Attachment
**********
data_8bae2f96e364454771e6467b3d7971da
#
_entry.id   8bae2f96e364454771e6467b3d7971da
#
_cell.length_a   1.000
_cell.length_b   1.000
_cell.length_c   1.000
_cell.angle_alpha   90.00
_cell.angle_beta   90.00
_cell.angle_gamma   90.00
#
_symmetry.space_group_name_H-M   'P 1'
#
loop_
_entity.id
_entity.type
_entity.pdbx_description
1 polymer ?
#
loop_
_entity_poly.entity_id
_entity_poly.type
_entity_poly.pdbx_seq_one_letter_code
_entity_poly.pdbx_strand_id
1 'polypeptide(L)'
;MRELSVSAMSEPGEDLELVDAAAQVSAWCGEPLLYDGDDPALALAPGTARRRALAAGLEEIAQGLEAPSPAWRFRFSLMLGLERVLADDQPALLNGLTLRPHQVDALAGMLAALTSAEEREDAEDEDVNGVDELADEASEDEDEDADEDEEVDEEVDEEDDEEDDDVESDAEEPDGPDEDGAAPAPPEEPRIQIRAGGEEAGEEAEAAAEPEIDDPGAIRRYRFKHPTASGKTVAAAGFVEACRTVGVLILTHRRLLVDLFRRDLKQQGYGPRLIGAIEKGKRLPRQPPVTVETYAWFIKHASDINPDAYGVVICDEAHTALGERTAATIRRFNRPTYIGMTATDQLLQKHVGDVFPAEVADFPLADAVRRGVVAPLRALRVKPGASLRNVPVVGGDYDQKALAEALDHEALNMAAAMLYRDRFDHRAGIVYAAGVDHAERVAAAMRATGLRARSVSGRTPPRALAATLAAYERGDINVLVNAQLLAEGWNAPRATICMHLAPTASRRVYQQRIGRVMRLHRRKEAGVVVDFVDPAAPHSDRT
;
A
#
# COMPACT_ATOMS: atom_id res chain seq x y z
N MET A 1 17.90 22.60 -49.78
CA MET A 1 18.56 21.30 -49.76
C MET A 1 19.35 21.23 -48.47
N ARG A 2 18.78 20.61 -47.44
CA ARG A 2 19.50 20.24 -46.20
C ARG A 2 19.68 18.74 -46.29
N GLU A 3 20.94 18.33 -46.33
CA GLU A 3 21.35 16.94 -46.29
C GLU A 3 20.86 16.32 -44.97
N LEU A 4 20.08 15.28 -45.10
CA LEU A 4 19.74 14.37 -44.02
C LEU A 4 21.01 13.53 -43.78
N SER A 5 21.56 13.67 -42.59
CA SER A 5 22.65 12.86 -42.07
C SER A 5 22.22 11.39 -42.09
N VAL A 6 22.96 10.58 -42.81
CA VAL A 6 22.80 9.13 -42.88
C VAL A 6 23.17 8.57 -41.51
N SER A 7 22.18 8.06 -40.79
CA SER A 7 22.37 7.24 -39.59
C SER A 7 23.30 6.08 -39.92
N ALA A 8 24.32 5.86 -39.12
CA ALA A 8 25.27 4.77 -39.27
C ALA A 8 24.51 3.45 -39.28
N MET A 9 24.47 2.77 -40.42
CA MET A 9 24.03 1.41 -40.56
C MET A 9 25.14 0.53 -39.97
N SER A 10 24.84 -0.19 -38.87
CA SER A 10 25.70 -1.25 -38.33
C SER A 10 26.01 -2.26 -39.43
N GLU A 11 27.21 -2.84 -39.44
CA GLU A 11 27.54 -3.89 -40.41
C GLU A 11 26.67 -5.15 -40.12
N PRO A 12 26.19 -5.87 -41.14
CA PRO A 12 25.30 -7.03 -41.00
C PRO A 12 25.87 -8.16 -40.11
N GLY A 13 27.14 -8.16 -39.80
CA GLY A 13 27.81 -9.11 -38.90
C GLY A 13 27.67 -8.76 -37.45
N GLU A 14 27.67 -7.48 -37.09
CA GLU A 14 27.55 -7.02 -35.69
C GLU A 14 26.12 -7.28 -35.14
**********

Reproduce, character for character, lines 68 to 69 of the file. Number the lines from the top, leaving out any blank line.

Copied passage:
CA GLY A 13 27.81 -9.11 -38.90
C GLY A 13 27.67 -8.76 -37.45